Machine learning — Introduction
This is my first post in this publication. I am a ML enthusiast and I am still learning it. I think the best way to learn is to share the knowledge. So, I will be posting an article on Machine Learning every Tuesday. The content will be focused on topics related to ML, Statistics, and Probability. I will try to keep the content as simplified and interesting as possible.
Let’s get started.
A formal definition
There is no concrete definition of Machine learning. But in the words of Arthur Samuel,
Machine learning is a field of study that gives computers the ability to learn without being explicitly programmed.
Tom M. Mitchell provided a widely quoted, more formal definition of the algorithms studied in the machine learning:
A computer program is said to learn from experience E with respect to some class of tasks T and performance measure P if its performance at tasks in T, as measured by P, improves with experience E.
In more simpler terms, ML refers to a vast set of tools or algorithms for understanding data. Suppose, you are given a training dataset which contains size of the houses in a region and their corresponding prices.
Your task is to use the training data set and build a statistical model which can estimate the price of a house of any given size. But, the question here is :
How will you build a model?
This is what we are going to learn throughout in Machine learning. We shall try to come up with various models depending upon features (size of the house) and target outputs (price of the house).
Machine Learning algorithms are classified as supervised or unsupervised. Broadly speaking, supervised learning involves building a statistical model for predicting, or estimating, an output based on one or more variables. Problems of this nature occur in fields as diverse as business, medicine, astrophysics, and public policy. With unsupervised statistical learning, there are inputs but no supervising output; nevertheless we can learn relationships and structure from such data. Clustering is one such example.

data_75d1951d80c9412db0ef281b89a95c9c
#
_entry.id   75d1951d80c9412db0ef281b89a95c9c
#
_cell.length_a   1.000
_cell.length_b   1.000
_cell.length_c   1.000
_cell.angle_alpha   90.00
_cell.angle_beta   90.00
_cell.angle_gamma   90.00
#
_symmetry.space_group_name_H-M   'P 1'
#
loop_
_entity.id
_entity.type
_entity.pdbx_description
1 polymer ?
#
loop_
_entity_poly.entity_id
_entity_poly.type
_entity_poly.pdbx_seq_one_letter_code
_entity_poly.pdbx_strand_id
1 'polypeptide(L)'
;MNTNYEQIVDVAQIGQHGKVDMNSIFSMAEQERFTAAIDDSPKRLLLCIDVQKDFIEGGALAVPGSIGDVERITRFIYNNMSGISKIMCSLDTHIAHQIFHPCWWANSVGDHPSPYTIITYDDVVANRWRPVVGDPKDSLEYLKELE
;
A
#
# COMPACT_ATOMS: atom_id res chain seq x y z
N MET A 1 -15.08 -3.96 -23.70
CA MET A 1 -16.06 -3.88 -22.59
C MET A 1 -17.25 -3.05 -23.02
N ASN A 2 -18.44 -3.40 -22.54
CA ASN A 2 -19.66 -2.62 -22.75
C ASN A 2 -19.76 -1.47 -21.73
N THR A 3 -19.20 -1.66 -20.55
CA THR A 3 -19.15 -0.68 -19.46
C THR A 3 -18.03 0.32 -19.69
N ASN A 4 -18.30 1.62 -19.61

We will go into the details of each one of them in the subsequent posts.
Who are using Machine Learning?
- Finance — Banks and other businesses in the financial industry use machine learning technology to identify important insights in data, and to prevent fraud.
- Healthcare — Machine learning is a fast-growing trend in the healthcare industry, thanks to the advent of wearable devices and sensors that can use data to assess a patient’s health in real time. The technology can also help medical experts analyze data to identify trends or red flags that may lead to improved diagnosis and treatment.
- Online shopping — Websites recommending items you might like based on previous purchases are using machine learning to analyze your buying history.
- Oil and Gas — Finding new energy sources, analyzing minerals in the ground, predicting refinery sensor failure and streamlining oil distribution to make it more efficient and cost-effective.
- Transportation — Analyzing data to identify patterns and trends is key to the transportation industry, which relies on making routes more efficient and predicting potential problems to increase profitability. The data analysis and modeling aspects of machine learning are important tools to delivery companies, public transportation and other transportation organizations.
Next : Supervised Learning
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